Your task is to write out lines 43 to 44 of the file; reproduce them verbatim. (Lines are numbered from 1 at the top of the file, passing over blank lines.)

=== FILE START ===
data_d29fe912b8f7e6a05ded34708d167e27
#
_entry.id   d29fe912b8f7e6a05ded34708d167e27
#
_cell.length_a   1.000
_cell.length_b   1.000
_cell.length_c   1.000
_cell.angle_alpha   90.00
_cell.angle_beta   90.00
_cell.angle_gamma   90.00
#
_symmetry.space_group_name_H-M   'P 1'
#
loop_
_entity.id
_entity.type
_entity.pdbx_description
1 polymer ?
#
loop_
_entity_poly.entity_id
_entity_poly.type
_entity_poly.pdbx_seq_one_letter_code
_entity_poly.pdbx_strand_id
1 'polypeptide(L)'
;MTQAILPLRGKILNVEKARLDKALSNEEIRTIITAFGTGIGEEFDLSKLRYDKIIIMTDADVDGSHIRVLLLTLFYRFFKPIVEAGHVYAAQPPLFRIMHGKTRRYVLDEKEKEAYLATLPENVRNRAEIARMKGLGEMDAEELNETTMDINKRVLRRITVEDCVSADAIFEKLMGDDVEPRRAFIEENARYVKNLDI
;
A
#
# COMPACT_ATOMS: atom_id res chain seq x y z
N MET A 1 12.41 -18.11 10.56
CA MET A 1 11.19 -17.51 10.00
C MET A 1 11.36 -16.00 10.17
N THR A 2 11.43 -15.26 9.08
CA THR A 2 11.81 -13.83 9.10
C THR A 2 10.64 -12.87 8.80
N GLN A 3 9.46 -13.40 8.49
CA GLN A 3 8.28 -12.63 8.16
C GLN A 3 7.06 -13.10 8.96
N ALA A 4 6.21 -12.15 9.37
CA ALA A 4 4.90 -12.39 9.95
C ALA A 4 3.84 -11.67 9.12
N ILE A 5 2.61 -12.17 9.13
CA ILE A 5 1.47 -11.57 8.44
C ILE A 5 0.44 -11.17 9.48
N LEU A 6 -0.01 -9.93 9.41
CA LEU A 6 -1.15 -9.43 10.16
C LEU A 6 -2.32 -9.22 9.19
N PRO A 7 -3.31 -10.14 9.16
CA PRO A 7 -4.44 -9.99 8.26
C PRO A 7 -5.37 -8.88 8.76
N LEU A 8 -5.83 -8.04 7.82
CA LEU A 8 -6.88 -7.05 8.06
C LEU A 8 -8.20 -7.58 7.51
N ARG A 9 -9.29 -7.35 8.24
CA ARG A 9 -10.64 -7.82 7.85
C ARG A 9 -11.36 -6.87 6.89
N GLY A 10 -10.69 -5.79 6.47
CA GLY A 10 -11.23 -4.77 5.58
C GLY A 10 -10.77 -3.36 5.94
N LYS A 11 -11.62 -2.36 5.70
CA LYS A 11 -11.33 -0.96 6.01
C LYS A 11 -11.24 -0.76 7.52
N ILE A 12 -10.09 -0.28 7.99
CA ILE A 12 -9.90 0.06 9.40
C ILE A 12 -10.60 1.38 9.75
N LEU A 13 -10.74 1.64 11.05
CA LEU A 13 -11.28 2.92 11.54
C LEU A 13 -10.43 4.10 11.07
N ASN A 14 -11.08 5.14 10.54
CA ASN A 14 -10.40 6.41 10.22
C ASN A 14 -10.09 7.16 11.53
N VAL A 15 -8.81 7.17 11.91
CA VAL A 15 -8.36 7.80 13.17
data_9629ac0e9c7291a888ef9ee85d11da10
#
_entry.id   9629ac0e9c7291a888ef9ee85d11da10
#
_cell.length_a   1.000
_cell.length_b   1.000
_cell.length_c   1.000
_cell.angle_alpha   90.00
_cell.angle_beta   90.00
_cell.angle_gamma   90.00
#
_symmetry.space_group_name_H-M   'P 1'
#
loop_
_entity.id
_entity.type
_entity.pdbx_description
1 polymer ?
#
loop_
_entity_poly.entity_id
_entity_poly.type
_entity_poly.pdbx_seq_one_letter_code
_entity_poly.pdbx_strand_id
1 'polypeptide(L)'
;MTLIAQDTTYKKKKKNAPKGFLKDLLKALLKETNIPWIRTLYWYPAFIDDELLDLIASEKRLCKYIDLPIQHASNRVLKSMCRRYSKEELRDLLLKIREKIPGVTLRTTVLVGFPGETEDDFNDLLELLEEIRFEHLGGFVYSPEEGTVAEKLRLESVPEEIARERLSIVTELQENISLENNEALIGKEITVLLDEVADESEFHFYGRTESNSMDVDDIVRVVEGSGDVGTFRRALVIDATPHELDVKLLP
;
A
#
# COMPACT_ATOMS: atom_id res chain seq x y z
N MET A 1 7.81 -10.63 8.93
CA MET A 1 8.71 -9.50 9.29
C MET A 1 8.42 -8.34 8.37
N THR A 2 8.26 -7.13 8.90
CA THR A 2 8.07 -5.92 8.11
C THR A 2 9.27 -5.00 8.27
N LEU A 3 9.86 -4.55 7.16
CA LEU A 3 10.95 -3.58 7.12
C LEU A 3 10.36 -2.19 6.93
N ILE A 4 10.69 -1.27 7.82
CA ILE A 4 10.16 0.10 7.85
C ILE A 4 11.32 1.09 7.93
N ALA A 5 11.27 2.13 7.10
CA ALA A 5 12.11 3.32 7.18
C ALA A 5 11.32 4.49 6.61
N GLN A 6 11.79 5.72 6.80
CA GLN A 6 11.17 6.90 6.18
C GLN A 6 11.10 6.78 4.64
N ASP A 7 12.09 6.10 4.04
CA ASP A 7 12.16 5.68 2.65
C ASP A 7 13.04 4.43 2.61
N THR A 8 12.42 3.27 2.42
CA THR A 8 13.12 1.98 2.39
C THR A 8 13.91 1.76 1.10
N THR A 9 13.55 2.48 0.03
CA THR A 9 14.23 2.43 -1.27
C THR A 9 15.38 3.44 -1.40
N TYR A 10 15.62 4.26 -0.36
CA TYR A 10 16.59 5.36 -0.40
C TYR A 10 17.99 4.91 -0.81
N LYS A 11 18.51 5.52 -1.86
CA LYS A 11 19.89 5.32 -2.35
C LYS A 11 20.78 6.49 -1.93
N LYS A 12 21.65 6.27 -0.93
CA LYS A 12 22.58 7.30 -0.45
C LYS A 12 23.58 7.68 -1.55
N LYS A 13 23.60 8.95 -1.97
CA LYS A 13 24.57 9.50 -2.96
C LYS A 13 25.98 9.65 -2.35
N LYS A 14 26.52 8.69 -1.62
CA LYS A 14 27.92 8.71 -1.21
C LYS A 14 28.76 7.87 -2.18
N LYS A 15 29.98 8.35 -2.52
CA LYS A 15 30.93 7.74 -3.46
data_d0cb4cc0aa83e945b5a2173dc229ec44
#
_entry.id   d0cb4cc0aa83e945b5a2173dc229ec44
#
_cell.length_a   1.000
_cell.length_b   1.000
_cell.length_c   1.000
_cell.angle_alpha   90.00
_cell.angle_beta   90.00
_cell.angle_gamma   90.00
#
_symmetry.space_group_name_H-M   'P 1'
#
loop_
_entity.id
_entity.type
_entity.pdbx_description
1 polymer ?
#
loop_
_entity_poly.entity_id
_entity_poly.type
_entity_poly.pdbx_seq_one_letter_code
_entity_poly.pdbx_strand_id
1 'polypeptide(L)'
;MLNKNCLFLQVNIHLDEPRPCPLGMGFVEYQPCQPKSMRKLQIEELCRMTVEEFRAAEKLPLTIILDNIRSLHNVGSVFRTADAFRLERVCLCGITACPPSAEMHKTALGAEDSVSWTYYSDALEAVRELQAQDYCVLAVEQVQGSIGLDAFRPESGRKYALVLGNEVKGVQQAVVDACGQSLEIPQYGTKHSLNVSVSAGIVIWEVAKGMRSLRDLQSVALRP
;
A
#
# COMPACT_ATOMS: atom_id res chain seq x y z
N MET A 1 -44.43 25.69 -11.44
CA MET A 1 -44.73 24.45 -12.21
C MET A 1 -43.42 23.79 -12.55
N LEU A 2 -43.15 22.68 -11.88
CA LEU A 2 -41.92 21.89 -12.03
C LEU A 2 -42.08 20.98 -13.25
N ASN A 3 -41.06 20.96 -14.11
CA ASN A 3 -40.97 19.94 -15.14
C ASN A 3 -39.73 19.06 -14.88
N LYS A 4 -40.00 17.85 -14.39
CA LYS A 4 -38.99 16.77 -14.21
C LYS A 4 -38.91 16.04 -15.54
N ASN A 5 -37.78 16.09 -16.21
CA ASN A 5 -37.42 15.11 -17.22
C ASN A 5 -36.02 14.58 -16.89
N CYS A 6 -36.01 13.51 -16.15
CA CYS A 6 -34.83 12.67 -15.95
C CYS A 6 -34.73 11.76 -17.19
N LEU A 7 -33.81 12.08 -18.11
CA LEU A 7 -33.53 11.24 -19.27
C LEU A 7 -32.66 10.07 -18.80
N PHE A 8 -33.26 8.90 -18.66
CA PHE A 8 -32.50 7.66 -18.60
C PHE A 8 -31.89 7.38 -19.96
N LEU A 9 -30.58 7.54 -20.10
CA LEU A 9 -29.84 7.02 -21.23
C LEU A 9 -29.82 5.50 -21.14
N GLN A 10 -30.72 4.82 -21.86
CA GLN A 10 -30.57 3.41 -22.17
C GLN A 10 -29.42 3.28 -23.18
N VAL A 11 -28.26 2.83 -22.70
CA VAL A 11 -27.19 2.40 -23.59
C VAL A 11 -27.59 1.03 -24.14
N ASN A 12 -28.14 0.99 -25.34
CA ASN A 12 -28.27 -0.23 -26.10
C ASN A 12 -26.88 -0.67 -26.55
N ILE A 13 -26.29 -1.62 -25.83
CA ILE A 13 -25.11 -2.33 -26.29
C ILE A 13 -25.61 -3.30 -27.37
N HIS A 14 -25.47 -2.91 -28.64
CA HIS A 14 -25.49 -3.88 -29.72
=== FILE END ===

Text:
N ILE A 5 2.61 -12.17 9.13
CA ILE A 5 1.47 -11.57 8.44